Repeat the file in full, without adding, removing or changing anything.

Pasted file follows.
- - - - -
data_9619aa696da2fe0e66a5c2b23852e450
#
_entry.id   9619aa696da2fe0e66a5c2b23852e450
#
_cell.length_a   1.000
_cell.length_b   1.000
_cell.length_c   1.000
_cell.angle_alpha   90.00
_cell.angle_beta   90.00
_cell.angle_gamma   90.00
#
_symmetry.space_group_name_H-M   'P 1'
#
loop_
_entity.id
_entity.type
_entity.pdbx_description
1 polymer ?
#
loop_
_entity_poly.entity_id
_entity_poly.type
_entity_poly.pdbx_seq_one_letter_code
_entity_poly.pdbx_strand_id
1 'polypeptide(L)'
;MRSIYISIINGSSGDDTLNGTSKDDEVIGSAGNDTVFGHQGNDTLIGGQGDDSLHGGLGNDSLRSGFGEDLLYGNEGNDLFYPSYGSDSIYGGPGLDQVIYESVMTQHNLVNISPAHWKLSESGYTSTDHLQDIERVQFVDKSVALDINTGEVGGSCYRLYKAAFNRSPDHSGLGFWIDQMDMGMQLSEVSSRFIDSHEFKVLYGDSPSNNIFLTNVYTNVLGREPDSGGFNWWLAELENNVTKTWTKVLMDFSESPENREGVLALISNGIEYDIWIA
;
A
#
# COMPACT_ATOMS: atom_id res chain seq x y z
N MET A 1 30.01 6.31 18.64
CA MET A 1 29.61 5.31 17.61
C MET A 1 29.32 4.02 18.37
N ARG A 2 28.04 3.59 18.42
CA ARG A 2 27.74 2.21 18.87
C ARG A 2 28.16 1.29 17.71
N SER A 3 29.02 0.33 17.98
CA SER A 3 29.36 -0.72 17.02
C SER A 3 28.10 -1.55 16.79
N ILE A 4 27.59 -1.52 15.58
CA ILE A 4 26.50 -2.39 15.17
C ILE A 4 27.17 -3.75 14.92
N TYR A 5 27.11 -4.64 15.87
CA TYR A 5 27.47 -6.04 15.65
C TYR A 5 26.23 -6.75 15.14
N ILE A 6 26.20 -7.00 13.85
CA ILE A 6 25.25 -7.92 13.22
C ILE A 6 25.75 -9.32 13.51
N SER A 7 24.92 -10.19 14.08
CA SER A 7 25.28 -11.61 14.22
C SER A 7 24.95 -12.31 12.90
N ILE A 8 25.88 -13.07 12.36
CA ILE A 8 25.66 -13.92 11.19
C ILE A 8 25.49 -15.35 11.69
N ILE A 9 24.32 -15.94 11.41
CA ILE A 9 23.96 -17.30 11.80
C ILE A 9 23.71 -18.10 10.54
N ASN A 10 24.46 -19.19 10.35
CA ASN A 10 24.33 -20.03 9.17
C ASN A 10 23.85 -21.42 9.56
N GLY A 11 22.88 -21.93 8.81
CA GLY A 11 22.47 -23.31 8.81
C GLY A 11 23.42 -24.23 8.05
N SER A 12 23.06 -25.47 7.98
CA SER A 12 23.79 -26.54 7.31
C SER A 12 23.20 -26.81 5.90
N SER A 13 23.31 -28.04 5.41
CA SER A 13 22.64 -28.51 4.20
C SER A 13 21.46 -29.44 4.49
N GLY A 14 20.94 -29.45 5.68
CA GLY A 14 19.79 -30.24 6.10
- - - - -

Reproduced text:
data_9619aa696da2fe0e66a5c2b23852e450
#
_entry.id   9619aa696da2fe0e66a5c2b23852e450
#
_cell.length_a   1.000
_cell.length_b   1.000
_cell.length_c   1.000
_cell.angle_alpha   90.00
_cell.angle_beta   90.00
_cell.angle_gamma   90.00
#
_symmetry.space_group_name_H-M   'P 1'
#
loop_
_entity.id
_entity.type
_entity.pdbx_description
1 polymer ?
#
loop_
_entity_poly.entity_id
_entity_poly.type
_entity_poly.pdbx_seq_one_letter_code
_entity_poly.pdbx_strand_id
1 'polypeptide(L)'
;MRSIYISIINGSSGDDTLNGTSKDDEVIGSAGNDTVFGHQGNDTLIGGQGDDSLHGGLGNDSLRSGFGEDLLYGNEGNDLFYPSYGSDSIYGGPGLDQVIYESVMTQHNLVNISPAHWKLSESGYTSTDHLQDIERVQFVDKSVALDINTGEVGGSCYRLYKAAFNRSPDHSGLGFWIDQMDMGMQLSEVSSRFIDSHEFKVLYGDSPSNNIFLTNVYTNVLGREPDSGGFNWWLAELENNVTKTWTKVLMDFSESPENREGVLALISNGIEYDIWIA
;
A
#
# COMPACT_ATOMS: atom_id res chain seq x y z
N MET A 1 30.01 6.31 18.64
CA MET A 1 29.61 5.31 17.61
C MET A 1 29.32 4.02 18.37
N ARG A 2 28.04 3.59 18.42
CA ARG A 2 27.74 2.21 18.87
C ARG A 2 28.16 1.29 17.71
N SER A 3 29.02 0.33 17.98
CA SER A 3 29.36 -0.72 17.02
C SER A 3 28.10 -1.55 16.79
N ILE A 4 27.59 -1.52 15.58
CA ILE A 4 26.50 -2.39 15.17
C ILE A 4 27.17 -3.75 14.92
N TYR A 5 27.11 -4.64 15.87
CA TYR A 5 27.47 -6.04 15.65
C TYR A 5 26.23 -6.75 15.14
N ILE A 6 26.20 -7.00 13.85
CA ILE A 6 25.25 -7.92 13.22
C ILE A 6 25.75 -9.32 13.51
N SER A 7 24.92 -10.19 14.08
CA SER A 7 25.28 -11.61 14.22
C SER A 7 24.95 -12.31 12.90
N ILE A 8 25.88 -13.07 12.36
CA ILE A 8 25.66 -13.92 11.19
C ILE A 8 25.49 -15.35 11.69
N ILE A 9 24.32 -15.94 11.41
CA ILE A 9 23.96 -17.30 11.80
C ILE A 9 23.71 -18.10 10.54
N ASN A 10 24.46 -19.19 10.35
CA ASN A 10 24.33 -20.03 9.17
C ASN A 10 23.85 -21.42 9.56
N GLY A 11 22.88 -21.93 8.81
CA GLY A 11 22.47 -23.31 8.81
C GLY A 11 23.42 -24.23 8.05
N SER A 12 23.06 -25.47 7.98
CA SER A 12 23.79 -26.54 7.31
C SER A 12 23.20 -26.81 5.90
N SER A 13 23.31 -28.04 5.41
CA SER A 13 22.64 -28.51 4.20
C SER A 13 21.46 -29.44 4.49
N GLY A 14 20.94 -29.45 5.68
CA GLY A 14 19.79 -30.24 6.10